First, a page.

There are many more DoS utilities beyond those mentioned in this chapter. You can find many excellent utilities and scripts at http://www.antiserver.it/Denial-Of-Service/index.html.

LIVE TEST !!!
okay, enough chit chat ennu, so lets do a live test based on the information that we just lerned, We are attempting to execute a DoS attack against a Windows 2000 Server.

If the attempted to break into the Windows 2000 server failed with no success, we are going to bring the server down. we gathers a few favorite tools:

  • Hgod
  • Jolt2
  • SMBdie

Hgod and Jolt2 were disscussed earlier. SMBdie is another fantastic DoS tool that you can use on unpatched Windows 2000 systems. SMBdie causes these systems to crash within seconds of execution.

Step 1.  sw0rdf1sh, is located on the network, has decided to target the Windows 2000 server at 192.168.1.9. So i first starts with Hgod, attempting to send a SYN flood against the server:

C:>hgod 192.168.1.9 80 -s 1.1.1.1

Step 2.  sw0rdf1sh tests the server for responsiveness and notices that it is still up and running. He decides to add a little more excitement.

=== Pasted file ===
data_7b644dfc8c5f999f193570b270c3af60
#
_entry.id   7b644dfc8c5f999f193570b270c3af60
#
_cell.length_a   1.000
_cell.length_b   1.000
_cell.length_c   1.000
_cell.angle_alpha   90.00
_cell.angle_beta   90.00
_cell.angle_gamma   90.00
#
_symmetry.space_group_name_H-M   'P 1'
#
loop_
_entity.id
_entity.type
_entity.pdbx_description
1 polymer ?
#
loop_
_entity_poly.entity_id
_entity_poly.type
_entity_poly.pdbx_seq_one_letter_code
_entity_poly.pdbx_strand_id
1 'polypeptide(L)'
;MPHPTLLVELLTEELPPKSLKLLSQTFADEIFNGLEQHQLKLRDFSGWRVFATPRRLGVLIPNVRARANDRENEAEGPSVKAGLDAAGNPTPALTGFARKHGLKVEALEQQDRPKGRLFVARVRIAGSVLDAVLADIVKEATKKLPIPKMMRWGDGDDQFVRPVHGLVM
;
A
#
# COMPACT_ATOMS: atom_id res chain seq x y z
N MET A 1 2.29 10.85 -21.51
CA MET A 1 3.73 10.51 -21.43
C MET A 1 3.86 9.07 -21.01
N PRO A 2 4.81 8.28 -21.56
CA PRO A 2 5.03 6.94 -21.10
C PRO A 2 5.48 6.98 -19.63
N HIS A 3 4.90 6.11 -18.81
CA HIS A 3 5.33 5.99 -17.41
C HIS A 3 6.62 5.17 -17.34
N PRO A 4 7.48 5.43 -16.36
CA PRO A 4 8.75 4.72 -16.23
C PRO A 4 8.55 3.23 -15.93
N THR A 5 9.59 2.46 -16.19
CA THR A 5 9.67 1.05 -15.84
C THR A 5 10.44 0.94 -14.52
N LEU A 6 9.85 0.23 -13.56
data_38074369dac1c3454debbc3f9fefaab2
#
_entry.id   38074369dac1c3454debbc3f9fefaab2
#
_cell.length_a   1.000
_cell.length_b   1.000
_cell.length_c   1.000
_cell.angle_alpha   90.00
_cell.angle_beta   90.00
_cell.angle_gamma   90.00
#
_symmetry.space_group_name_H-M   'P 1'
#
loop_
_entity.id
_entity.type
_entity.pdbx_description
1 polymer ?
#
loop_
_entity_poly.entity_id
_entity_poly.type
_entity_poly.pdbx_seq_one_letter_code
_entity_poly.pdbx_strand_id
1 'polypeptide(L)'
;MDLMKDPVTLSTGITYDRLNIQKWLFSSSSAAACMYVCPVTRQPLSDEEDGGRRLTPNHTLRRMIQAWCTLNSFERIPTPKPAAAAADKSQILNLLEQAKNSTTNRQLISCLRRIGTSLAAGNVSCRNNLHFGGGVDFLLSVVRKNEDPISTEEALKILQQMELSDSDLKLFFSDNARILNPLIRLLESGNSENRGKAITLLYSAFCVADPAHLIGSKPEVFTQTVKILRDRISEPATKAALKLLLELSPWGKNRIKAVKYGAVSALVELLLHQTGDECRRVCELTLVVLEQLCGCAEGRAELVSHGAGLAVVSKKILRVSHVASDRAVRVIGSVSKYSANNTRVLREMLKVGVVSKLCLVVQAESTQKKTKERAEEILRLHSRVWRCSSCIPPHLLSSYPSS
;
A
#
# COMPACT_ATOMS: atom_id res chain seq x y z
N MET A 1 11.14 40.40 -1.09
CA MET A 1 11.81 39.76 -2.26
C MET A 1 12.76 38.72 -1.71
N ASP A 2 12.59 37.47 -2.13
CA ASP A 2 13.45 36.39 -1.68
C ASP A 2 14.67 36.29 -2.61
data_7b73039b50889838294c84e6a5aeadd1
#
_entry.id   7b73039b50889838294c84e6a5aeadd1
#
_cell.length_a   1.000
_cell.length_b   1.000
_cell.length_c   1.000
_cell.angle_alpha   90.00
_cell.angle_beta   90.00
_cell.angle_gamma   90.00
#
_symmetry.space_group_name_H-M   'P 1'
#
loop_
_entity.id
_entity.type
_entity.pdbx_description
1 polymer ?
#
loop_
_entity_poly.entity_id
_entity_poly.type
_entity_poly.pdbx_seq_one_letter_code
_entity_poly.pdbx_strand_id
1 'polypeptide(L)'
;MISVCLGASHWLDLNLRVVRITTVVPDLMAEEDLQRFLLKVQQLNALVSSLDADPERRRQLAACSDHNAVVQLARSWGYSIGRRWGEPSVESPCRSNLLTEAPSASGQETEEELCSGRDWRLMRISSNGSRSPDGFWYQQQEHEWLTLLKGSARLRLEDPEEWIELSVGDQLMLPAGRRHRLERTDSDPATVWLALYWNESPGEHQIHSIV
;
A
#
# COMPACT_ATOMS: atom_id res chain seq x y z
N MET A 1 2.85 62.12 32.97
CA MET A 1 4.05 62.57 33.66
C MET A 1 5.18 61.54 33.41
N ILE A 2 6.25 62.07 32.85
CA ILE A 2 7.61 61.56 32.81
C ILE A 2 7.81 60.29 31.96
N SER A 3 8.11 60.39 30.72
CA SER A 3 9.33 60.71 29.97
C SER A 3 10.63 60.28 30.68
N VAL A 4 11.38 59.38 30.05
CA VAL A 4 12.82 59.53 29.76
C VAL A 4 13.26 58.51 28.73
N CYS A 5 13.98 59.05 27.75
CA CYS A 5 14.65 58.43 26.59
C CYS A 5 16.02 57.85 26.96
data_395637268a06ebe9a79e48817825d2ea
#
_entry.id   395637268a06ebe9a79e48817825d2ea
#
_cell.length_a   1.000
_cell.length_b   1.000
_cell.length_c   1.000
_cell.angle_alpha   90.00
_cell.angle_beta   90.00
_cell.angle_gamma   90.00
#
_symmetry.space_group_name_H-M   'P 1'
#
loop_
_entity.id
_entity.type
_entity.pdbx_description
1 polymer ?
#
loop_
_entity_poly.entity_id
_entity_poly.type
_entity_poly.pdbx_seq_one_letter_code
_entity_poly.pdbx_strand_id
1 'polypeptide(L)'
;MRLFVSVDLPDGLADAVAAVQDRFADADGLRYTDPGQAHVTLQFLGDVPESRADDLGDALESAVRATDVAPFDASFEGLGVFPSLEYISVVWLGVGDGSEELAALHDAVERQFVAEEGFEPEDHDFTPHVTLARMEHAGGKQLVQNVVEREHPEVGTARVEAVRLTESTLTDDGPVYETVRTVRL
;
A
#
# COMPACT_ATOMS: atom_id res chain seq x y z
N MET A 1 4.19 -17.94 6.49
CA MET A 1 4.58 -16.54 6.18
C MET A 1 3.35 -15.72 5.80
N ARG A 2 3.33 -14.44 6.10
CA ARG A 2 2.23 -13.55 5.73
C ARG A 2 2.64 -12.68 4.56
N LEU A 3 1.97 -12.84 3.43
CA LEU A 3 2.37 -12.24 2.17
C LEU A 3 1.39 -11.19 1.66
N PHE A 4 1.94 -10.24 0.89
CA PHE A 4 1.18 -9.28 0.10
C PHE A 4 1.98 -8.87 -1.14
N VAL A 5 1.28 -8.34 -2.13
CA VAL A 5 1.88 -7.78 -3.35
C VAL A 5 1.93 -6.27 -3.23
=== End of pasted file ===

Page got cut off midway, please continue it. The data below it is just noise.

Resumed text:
Step 3.  Starting up Jolt2 against the server, sw0rdf1sh is able to send a continuous stream of UDP packets to port 135 in a continued effort to bring down the target:

C:>jolt2 192.168.1.9 1.1.1.1 -P udp -p 135

Step 4.  Again, sw0rdf1sh tests the server for responsiveness. He still sees it up and running. He does notice, however, that network activity has increased quite a bit, so that will provide some small DoS.

Step 5.  Now, hoping for the possibility that the server is unpatched, sw0rdf1sh brings out SMBdie (proof of concept tool) and launches toward the server.
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Step 6.  Now for one last time, sw0rdf1sh checks for server responsiveness. He gets nothing back in return. The DoS has been a success. pic below displays the current screen on the Windows 2000 Server that sw0rdf1sh was attacking.
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As you can see, sw0rdf1sh attempted several tools before achieving a DoS on the target. Although sw0rdf1sh could have waited for some time, and Jolt2 or Hgod might eventually have tied up the server to a point where it crashed, other tools like SMBdie can bring down unpatched systems in seconds. For this reason, it is imperative that you remain up to date with service packs and fixes.

well thats its folks, hope you learned quite abit about DOS, and hopefully will bringdown WINDOZ system, the best practice is to setup a lab with all the tools running and test on that lab, once you understand the concept then move on to the real world….
info taken from | Andrew Whitaker, Daniel P. Newman

so untill nextime, ciao :]